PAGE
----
The Rush to Relevance

Dan O’Neill 2014-09-05 2 min read

If you’re a long time user of twitter you’re used to how it works - you follow who you want and get the experience you want from it. With the news from a recent Gigaom article however, it looks like that might be changing.

Twitter seems to be suggesting that it’s going to move to a more Facebook style curated feed. And that is not really going down well with experienced twitter users. Twitter’s reasoning? Relevance. From the Wall Street Journal’s piece on the same news, Anthony Noto, Twitter’s chief financial officer said:

Twitter’s timeline is organized in reverse chronological order… but this “isn’t the most relevant experience for a user”

There’s that word. Relevant. Lots of people when they talk about the benefits of the internet talk about relevance. But every time I hear someone use that word I’m pretty sure what they’re actually talking about is relevance for advertisers. They want to be able to neatly divide up their user base into groups that they can sell to advertisers.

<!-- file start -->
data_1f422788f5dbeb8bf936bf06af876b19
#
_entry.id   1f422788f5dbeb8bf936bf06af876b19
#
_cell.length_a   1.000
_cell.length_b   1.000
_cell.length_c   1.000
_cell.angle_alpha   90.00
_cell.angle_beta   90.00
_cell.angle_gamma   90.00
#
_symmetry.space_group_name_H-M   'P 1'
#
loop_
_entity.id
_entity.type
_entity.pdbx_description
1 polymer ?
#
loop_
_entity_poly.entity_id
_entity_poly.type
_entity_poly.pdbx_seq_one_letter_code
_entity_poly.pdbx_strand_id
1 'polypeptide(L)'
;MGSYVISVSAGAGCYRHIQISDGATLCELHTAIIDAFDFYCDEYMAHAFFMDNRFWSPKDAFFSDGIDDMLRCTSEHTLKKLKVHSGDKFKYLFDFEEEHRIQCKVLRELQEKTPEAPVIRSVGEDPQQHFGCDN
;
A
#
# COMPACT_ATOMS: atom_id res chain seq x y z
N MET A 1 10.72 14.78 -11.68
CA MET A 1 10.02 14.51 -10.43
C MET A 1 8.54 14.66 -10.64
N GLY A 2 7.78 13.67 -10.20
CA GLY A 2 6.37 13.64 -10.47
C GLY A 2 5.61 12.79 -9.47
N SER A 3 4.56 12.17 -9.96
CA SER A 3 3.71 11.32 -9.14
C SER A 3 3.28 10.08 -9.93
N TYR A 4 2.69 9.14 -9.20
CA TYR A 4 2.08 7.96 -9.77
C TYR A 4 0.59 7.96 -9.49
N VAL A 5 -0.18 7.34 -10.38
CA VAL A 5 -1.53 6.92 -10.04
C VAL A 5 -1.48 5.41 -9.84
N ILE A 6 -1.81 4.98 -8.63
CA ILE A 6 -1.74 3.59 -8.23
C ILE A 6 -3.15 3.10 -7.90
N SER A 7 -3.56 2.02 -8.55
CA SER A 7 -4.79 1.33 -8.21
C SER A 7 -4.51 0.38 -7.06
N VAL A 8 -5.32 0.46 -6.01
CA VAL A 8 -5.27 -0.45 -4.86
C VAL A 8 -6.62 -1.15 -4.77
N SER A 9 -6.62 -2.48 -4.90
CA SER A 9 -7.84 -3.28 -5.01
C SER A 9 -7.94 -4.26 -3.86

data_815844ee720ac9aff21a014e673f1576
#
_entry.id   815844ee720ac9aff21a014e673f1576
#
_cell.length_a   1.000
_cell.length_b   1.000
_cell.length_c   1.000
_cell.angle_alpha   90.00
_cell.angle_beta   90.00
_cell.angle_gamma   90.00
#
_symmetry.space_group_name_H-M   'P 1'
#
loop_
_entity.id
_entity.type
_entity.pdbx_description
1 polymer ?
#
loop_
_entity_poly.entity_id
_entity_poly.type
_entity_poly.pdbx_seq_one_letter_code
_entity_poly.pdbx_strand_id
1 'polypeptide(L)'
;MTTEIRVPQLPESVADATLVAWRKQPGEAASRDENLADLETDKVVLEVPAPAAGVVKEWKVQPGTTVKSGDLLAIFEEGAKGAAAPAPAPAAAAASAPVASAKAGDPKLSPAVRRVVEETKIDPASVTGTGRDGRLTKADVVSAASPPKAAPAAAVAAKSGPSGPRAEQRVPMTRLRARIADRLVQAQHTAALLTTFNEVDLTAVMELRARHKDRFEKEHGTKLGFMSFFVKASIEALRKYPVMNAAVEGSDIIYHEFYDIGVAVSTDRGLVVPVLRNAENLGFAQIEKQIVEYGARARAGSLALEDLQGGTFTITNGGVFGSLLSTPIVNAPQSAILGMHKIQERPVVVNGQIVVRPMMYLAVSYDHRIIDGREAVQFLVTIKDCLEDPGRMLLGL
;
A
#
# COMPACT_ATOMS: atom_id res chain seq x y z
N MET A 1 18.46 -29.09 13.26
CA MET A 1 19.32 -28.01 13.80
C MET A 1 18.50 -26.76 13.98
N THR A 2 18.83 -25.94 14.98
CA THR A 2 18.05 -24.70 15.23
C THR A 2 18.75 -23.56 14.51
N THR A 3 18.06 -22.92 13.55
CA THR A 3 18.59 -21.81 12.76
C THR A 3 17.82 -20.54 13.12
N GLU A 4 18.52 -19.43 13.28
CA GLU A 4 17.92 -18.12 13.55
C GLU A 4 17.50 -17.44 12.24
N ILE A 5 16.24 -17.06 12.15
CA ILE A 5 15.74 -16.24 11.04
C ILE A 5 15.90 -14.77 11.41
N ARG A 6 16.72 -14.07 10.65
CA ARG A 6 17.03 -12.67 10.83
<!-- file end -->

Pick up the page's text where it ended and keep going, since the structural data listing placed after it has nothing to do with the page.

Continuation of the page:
And while getting ads for things you might actually want might be of some benefit, it also has some unwanted side affects. For advertising purposes you’re being shown a curated feed from those you follow about apples, with ads for apples. But annoyingly you’ve lost that joy of discovery element that you get from the raw feed from those you follow.

And many twitter users seem to be upset for exactly that reason - the loss of raw feed. They’ve already built as much relevance as they want. So this rush to relevance that ad supported services and sites are favouring is solving a business problem, not a user problem. And I’m not sure if that’s ever led to a successful product.

That said, Twitter have slowly been adding features like threaded conversations, and they haven’t really messed it up yet. So maybe we need to let them try this. And if people don’t like it, they will just move to something else.